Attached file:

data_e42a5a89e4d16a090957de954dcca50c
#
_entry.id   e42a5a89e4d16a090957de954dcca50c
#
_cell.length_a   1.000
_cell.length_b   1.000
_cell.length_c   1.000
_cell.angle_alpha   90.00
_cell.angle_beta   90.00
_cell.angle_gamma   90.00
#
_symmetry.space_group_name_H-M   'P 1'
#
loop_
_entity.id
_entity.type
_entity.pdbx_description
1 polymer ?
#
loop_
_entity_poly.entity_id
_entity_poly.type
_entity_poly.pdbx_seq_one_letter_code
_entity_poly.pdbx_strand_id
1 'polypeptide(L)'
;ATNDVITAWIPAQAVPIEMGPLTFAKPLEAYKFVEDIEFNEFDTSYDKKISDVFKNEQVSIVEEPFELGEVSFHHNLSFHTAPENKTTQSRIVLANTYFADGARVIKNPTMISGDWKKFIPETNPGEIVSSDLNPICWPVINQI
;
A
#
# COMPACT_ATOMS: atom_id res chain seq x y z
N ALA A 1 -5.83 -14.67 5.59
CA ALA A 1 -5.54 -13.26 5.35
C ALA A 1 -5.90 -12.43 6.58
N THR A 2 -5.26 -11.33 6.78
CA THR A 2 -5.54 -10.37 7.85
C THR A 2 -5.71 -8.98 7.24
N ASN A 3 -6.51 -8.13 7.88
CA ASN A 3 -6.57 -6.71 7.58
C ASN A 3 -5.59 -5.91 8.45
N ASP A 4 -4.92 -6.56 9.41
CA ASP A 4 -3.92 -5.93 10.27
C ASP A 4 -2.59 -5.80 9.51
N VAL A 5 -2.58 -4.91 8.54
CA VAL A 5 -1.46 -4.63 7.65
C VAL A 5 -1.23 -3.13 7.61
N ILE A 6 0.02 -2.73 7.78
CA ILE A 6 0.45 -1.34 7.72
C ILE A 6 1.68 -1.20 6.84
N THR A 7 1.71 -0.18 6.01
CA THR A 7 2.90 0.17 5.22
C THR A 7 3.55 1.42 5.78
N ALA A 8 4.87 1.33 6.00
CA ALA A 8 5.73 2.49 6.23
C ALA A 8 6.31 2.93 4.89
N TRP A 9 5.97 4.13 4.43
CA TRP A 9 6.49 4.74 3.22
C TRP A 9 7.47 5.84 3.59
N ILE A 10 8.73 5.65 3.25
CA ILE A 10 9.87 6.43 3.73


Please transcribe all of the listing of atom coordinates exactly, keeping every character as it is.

data_e42a5a89e4d16a090957de954dcca50c
#
_entry.id   e42a5a89e4d16a090957de954dcca50c
#
_cell.length_a   1.000
_cell.length_b   1.000
_cell.length_c   1.000
_cell.angle_alpha   90.00
_cell.angle_beta   90.00
_cell.angle_gamma   90.00
#
_symmetry.space_group_name_H-M   'P 1'
#
loop_
_entity.id
_entity.type
_entity.pdbx_description
1 polymer ?
#
loop_
_entity_poly.entity_id
_entity_poly.type
_entity_poly.pdbx_seq_one_letter_code
_entity_poly.pdbx_strand_id
1 'polypeptide(L)'
;ATNDVITAWIPAQAVPIEMGPLTFAKPLEAYKFVEDIEFNEFDTSYDKKISDVFKNEQVSIVEEPFELGEVSFHHNLSFHTAPENKTTQSRIVLANTYFADGARVIKNPTMISGDWKKFIPETNPGEIVSSDLNPICWPVINQI
;
A
#
# COMPACT_ATOMS: atom_id res chain seq x y z
N ALA A 1 -5.83 -14.67 5.59
CA ALA A 1 -5.54 -13.26 5.35
C ALA A 1 -5.90 -12.43 6.58
N THR A 2 -5.26 -11.33 6.78
CA THR A 2 -5.54 -10.37 7.85
C THR A 2 -5.71 -8.98 7.24
N ASN A 3 -6.51 -8.13 7.88
CA ASN A 3 -6.57 -6.71 7.58
C ASN A 3 -5.59 -5.91 8.45
N ASP A 4 -4.92 -6.56 9.41
CA ASP A 4 -3.92 -5.93 10.27
C ASP A 4 -2.59 -5.80 9.51
N VAL A 5 -2.58 -4.91 8.54
CA VAL A 5 -1.46 -4.63 7.65
C VAL A 5 -1.23 -3.13 7.61
N ILE A 6 0.02 -2.73 7.78
CA ILE A 6 0.45 -1.34 7.72
C ILE A 6 1.68 -1.20 6.84
N THR A 7 1.71 -0.18 6.01
CA THR A 7 2.90 0.17 5.22
C THR A 7 3.55 1.42 5.78
N ALA A 8 4.87 1.33 6.00
CA ALA A 8 5.73 2.49 6.23
C ALA A 8 6.31 2.93 4.89
N TRP A 9 5.97 4.13 4.43
CA TRP A 9 6.49 4.74 3.22
C TRP A 9 7.47 5.84 3.59
N ILE A 10 8.73 5.65 3.25
CA ILE A 10 9.87 6.43 3.73